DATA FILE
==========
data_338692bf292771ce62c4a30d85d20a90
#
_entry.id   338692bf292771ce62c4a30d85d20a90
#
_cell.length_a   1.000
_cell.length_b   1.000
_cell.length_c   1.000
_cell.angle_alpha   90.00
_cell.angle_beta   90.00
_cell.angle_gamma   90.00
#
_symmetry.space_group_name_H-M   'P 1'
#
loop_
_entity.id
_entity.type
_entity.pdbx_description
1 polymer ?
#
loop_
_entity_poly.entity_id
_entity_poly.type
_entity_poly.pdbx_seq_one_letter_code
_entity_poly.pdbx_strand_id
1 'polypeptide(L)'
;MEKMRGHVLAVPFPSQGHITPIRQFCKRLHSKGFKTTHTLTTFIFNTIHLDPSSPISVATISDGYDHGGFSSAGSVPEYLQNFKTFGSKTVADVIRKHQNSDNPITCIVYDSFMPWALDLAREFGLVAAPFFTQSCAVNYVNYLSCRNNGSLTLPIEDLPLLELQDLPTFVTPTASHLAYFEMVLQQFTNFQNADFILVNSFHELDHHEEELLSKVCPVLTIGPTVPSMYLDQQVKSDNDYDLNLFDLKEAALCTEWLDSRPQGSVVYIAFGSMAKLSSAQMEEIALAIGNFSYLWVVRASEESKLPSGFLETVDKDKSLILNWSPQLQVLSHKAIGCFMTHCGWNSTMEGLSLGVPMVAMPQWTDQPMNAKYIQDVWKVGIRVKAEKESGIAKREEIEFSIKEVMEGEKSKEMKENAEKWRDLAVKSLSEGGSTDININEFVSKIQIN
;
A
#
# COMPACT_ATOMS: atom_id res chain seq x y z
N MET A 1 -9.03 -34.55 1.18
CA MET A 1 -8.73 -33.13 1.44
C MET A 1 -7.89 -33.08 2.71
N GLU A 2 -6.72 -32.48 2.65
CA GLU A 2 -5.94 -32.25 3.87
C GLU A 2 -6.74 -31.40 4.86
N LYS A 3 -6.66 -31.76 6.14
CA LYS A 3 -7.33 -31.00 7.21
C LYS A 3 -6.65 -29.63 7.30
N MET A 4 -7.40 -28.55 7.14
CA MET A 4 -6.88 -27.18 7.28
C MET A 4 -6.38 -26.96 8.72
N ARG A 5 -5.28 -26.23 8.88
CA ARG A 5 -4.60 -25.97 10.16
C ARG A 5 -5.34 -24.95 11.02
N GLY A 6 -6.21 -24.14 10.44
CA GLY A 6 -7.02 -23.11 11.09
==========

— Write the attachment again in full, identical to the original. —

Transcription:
data_338692bf292771ce62c4a30d85d20a90
#
_entry.id   338692bf292771ce62c4a30d85d20a90
#
_cell.length_a   1.000
_cell.length_b   1.000
_cell.length_c   1.000
_cell.angle_alpha   90.00
_cell.angle_beta   90.00
_cell.angle_gamma   90.00
#
_symmetry.space_group_name_H-M   'P 1'
#
loop_
_entity.id
_entity.type
_entity.pdbx_description
1 polymer ?
#
loop_
_entity_poly.entity_id
_entity_poly.type
_entity_poly.pdbx_seq_one_letter_code
_entity_poly.pdbx_strand_id
1 'polypeptide(L)'
;MEKMRGHVLAVPFPSQGHITPIRQFCKRLHSKGFKTTHTLTTFIFNTIHLDPSSPISVATISDGYDHGGFSSAGSVPEYLQNFKTFGSKTVADVIRKHQNSDNPITCIVYDSFMPWALDLAREFGLVAAPFFTQSCAVNYVNYLSCRNNGSLTLPIEDLPLLELQDLPTFVTPTASHLAYFEMVLQQFTNFQNADFILVNSFHELDHHEEELLSKVCPVLTIGPTVPSMYLDQQVKSDNDYDLNLFDLKEAALCTEWLDSRPQGSVVYIAFGSMAKLSSAQMEEIALAIGNFSYLWVVRASEESKLPSGFLETVDKDKSLILNWSPQLQVLSHKAIGCFMTHCGWNSTMEGLSLGVPMVAMPQWTDQPMNAKYIQDVWKVGIRVKAEKESGIAKREEIEFSIKEVMEGEKSKEMKENAEKWRDLAVKSLSEGGSTDININEFVSKIQIN
;
A
#
# COMPACT_ATOMS: atom_id res chain seq x y z
N MET A 1 -9.03 -34.55 1.18
CA MET A 1 -8.73 -33.13 1.44
C MET A 1 -7.89 -33.08 2.71
N GLU A 2 -6.72 -32.48 2.65
CA GLU A 2 -5.94 -32.25 3.87
C GLU A 2 -6.74 -31.40 4.86
N LYS A 3 -6.66 -31.76 6.14
CA LYS A 3 -7.33 -31.00 7.21
C LYS A 3 -6.65 -29.63 7.30
N MET A 4 -7.40 -28.55 7.14
CA MET A 4 -6.88 -27.18 7.28
C MET A 4 -6.38 -26.96 8.72
N ARG A 5 -5.28 -26.23 8.88
CA ARG A 5 -4.60 -25.97 10.16
C ARG A 5 -5.34 -24.95 11.02
N GLY A 6 -6.21 -24.14 10.44
CA GLY A 6 -7.02 -23.11 11.09